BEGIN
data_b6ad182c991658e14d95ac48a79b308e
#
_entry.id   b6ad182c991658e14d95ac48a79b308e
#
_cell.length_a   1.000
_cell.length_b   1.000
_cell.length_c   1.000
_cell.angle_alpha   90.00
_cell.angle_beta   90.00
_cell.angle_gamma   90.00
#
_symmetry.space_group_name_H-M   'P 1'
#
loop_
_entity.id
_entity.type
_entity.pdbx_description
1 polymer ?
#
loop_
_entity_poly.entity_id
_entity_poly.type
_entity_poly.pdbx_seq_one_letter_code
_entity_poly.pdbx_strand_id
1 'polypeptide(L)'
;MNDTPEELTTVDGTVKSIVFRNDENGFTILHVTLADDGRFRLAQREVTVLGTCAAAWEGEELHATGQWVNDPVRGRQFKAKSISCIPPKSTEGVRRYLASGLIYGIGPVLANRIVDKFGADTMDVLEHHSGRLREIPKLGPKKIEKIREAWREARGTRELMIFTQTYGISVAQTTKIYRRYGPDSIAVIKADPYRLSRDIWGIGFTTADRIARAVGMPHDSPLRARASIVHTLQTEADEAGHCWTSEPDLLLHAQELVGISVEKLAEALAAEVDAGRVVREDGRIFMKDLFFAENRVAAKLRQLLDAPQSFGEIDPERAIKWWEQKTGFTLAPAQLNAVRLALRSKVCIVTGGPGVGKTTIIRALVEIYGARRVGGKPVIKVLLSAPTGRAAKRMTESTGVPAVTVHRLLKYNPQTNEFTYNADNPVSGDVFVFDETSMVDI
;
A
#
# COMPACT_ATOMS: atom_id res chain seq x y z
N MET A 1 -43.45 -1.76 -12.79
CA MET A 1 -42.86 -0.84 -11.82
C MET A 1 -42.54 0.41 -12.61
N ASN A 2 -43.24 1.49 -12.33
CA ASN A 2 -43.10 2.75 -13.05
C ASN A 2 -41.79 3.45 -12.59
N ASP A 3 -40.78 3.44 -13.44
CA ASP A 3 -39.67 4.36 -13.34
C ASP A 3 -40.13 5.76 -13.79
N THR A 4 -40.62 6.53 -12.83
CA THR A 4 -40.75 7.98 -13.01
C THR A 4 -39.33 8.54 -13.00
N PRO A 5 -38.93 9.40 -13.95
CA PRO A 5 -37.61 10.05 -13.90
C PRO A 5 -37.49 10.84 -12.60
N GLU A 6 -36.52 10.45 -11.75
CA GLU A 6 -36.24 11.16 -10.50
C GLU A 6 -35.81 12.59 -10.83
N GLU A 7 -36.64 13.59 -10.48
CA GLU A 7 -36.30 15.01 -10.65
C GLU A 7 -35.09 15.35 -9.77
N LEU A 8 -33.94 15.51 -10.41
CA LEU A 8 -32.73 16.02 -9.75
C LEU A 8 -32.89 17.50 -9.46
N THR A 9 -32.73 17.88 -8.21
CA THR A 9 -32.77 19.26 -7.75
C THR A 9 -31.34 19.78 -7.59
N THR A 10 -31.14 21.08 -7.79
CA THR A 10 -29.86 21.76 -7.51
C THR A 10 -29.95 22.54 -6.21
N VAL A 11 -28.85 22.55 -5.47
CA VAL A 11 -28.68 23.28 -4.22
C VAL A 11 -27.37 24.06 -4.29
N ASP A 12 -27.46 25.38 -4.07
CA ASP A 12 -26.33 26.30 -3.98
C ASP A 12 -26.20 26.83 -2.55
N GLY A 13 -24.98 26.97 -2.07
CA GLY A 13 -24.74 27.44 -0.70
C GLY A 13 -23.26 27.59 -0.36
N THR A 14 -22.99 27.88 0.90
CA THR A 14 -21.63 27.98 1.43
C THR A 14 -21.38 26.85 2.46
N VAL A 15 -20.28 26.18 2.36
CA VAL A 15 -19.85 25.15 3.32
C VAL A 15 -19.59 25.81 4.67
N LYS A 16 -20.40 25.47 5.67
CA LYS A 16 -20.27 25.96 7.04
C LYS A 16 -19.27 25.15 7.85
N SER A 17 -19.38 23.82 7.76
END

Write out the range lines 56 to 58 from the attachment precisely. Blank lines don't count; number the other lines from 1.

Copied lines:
CA THR A 9 -32.77 19.26 -7.75
C THR A 9 -31.34 19.78 -7.59
N THR A 10 -31.14 21.08 -7.79